If you were to venture a guess, what percentage of their time would you estimate IT departments spend on innovation?
Unfortunately for today's businesses, just a quarter of that time would be too high a response. IT departments "spend 80% of the time just keeping the light on and 20% of the time coming up with new ideas," said Vivek Bhaskaran, co-founder of Ideascale and founder and CEO of Survey Analytics. "Most IT organizations are just trying to keep their heads above water."
Ideally, according to Bhaskaran, IT divisions should spend half their time focusing on day-to-day problems and the other half on experimenting with new ideas. Such a strategy would help them become better business partners and improve collaboration with other sectors of the organization.
There appears to be a disconnect between how IT is viewed by those within the department and how IT is viewed by those outside it. Bhaskaran cited a recent study in which corporate CIOs were asked whether IT had a strong partnership with their business division. Though 70% of CIOs claimed that the relationship was strong, only 30% of business owners agreed.
[Do you aspire to the C-suite or some other spot in upper IT management? Then bulk up your credentials around today's most pressing IT movement, digital business, at the InformationWeek IT Leadership Summit.]
"It's a perception gap," Bhaskaran said. IT organizations are perceived as gatekeepers because they have the power to approve or deny the requests of those in the business. Because tech employees don't often share their progress, business employees become frustrated, because they don't understand how they spend their time.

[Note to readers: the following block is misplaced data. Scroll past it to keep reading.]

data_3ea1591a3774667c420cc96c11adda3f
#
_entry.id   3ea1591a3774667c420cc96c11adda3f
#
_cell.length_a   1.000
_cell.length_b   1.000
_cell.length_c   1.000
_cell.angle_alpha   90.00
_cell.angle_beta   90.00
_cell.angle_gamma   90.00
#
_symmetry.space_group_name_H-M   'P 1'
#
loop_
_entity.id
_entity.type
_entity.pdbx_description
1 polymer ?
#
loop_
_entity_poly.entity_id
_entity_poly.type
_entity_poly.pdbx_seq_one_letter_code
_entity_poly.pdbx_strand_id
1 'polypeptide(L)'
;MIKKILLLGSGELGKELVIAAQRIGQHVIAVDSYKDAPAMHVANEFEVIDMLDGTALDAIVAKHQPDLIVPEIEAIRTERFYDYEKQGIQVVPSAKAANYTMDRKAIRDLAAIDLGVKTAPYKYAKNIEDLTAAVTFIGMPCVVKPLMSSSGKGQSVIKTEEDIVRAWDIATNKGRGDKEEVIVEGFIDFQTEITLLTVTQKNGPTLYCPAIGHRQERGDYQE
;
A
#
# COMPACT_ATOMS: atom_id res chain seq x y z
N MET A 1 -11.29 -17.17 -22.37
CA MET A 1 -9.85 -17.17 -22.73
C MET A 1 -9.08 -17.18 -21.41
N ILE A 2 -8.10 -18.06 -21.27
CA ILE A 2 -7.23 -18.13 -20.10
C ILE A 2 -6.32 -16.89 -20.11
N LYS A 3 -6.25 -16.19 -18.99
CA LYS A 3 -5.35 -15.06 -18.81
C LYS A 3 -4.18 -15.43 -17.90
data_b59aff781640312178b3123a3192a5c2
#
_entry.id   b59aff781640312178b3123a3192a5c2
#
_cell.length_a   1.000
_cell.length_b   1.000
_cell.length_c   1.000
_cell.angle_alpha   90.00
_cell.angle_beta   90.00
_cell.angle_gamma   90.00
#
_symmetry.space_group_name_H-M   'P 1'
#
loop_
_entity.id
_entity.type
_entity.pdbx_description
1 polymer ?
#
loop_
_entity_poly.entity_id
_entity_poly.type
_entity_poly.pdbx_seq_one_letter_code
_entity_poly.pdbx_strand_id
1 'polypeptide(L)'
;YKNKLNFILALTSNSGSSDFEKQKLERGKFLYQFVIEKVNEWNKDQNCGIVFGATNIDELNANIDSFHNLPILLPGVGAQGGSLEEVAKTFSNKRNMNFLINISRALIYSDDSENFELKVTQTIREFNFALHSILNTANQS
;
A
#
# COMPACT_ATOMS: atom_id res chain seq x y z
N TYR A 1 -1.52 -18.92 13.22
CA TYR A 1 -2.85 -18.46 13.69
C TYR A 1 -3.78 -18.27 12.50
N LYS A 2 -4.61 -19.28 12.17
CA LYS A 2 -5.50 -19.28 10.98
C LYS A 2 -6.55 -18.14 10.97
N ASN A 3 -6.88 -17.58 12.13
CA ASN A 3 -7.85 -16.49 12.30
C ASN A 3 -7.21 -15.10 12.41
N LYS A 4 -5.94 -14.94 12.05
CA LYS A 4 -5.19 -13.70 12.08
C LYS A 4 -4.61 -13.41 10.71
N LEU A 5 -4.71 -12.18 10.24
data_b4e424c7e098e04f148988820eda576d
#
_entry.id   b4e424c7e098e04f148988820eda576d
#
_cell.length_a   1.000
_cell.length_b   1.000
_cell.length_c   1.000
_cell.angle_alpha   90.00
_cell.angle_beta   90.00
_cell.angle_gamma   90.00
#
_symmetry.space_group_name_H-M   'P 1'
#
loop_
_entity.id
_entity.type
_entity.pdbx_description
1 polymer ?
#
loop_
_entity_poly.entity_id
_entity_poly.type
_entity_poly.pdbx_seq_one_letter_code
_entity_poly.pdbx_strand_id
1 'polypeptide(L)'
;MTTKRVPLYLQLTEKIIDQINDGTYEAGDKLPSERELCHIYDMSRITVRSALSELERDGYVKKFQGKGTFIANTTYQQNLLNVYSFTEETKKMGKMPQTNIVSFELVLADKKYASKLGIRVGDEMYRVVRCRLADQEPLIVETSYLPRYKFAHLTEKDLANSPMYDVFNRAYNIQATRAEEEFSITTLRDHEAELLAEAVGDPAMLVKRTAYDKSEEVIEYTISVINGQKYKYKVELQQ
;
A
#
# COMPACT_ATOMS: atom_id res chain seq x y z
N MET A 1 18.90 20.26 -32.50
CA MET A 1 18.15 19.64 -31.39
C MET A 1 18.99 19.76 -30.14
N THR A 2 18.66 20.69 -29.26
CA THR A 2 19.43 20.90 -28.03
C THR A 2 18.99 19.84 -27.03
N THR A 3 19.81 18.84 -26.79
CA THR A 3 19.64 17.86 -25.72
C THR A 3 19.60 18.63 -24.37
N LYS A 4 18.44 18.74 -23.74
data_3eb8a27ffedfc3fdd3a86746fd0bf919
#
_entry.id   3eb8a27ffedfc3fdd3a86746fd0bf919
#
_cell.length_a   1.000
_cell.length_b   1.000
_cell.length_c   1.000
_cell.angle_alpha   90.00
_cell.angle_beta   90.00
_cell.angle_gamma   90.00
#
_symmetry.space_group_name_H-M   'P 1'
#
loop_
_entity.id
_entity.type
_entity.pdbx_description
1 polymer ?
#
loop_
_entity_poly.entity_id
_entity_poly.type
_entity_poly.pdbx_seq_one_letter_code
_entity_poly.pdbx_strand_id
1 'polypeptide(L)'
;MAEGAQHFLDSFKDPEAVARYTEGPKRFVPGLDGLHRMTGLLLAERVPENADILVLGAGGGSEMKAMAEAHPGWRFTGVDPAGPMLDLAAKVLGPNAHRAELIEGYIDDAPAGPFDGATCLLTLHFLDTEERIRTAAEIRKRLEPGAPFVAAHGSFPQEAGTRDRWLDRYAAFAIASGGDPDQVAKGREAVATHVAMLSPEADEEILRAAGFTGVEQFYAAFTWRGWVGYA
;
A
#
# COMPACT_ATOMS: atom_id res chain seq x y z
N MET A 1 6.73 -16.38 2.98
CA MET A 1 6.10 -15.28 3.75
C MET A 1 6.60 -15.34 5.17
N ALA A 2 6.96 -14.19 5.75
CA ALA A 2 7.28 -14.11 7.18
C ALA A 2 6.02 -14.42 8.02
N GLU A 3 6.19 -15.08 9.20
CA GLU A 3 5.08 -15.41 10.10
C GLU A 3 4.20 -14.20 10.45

There are plenty of ways that IT can change their reputation and make time for new ventures, as Bhaskaran will discuss in his Interop New York session, "IT Innovation Crisis: Getting to the Culture of Yes," which will take place on Friday, Oct. 3, from 10:15 to 11:15 a.m. EDT. "It's not really about changing the way you work, but changing the way you talk about your work."
Aside from their assistance with technical problems, IT organizations have little interaction with the rest of the business. By communicating successes through simple tactics such as weekly emails, they can increase their transparency and improve working relationships with business colleagues.
Bhaskaran provided an example of an IT team that sends weekly messages quizzing other employees with questions such as "Guess how many spam emails were filtered this week?" Small efforts such as these are both fun and effective in sharing progress.
In terms of improving innovation, however, Bhaskaran recommends face-to-face collaboration between the IT and business departments. IT teams need to sit down with management and explain that innovation is the future of the company. If they can't make that sell to executives, they won't be able to explain it to anyone.
Kelly Sheridan is the Staff Editor at Dark Reading, where she focuses on cybersecurity news and analysis. She is a business technology journalist who previously reported for InformationWeek, where she covered Microsoft, and Insurance & Technology, where she covered financial ... View Full Bio